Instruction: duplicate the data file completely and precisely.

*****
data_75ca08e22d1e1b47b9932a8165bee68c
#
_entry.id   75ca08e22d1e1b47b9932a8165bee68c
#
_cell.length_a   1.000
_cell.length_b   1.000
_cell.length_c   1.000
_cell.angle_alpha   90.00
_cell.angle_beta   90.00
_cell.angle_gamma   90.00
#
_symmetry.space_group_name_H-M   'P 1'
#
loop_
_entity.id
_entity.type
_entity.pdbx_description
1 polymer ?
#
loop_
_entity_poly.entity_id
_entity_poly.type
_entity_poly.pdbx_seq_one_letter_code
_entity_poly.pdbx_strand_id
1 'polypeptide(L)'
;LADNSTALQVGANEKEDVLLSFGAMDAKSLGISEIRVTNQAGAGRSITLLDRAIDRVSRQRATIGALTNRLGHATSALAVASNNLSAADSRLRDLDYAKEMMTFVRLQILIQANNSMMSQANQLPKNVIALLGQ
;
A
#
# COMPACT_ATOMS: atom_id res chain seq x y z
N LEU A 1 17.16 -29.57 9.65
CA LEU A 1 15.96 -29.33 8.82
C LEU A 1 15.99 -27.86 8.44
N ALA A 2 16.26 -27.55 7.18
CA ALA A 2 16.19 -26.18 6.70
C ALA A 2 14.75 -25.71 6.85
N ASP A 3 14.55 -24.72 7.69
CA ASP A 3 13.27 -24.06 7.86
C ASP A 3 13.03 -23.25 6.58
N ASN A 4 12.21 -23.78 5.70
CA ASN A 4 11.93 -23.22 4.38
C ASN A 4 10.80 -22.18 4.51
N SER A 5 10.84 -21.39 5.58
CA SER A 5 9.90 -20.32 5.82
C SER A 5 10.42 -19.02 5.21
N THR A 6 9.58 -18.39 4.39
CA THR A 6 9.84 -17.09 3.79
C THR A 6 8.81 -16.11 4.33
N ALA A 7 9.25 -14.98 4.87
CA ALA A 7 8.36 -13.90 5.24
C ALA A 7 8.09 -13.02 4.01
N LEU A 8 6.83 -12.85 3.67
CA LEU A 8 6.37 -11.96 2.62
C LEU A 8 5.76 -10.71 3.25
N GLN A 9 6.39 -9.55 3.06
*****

data_75ca08e22d1e1b47b9932a8165bee68c
#
_entry.id   75ca08e22d1e1b47b9932a8165bee68c
#
_cell.length_a   1.000
_cell.length_b   1.000
_cell.length_c   1.000
_cell.angle_alpha   90.00
_cell.angle_beta   90.00
_cell.angle_gamma   90.00
#
_symmetry.space_group_name_H-M   'P 1'
#
loop_
_entity.id
_entity.type
_entity.pdbx_description
1 polymer ?
#
loop_
_entity_poly.entity_id
_entity_poly.type
_entity_poly.pdbx_seq_one_letter_code
_entity_poly.pdbx_strand_id
1 'polypeptide(L)'
;LADNSTALQVGANEKEDVLLSFGAMDAKSLGISEIRVTNQAGAGRSITLLDRAIDRVSRQRATIGALTNRLGHATSALAVASNNLSAADSRLRDLDYAKEMMTFVRLQILIQANNSMMSQANQLPKNVIALLGQ
;
A
#
# COMPACT_ATOMS: atom_id res chain seq x y z
N LEU A 1 17.16 -29.57 9.65
CA LEU A 1 15.96 -29.33 8.82
C LEU A 1 15.99 -27.86 8.44
N ALA A 2 16.26 -27.55 7.18
CA ALA A 2 16.19 -26.18 6.70
C ALA A 2 14.75 -25.71 6.85
N ASP A 3 14.55 -24.72 7.69
CA ASP A 3 13.27 -24.06 7.86
C ASP A 3 13.03 -23.25 6.58
N ASN A 4 12.21 -23.78 5.70
CA ASN A 4 11.93 -23.22 4.38
C ASN A 4 10.80 -22.18 4.51
N SER A 5 10.84 -21.39 5.58
CA SER A 5 9.90 -20.32 5.82
C SER A 5 10.42 -19.02 5.21
N THR A 6 9.58 -18.39 4.39
CA THR A 6 9.84 -17.09 3.79
C THR A 6 8.81 -16.11 4.33
N ALA A 7 9.25 -14.98 4.87
CA ALA A 7 8.36 -13.90 5.24
C ALA A 7 8.09 -13.02 4.01
N LEU A 8 6.83 -12.85 3.67
CA LEU A 8 6.37 -11.96 2.62
C LEU A 8 5.76 -10.71 3.25
N GLN A 9 6.39 -9.55 3.06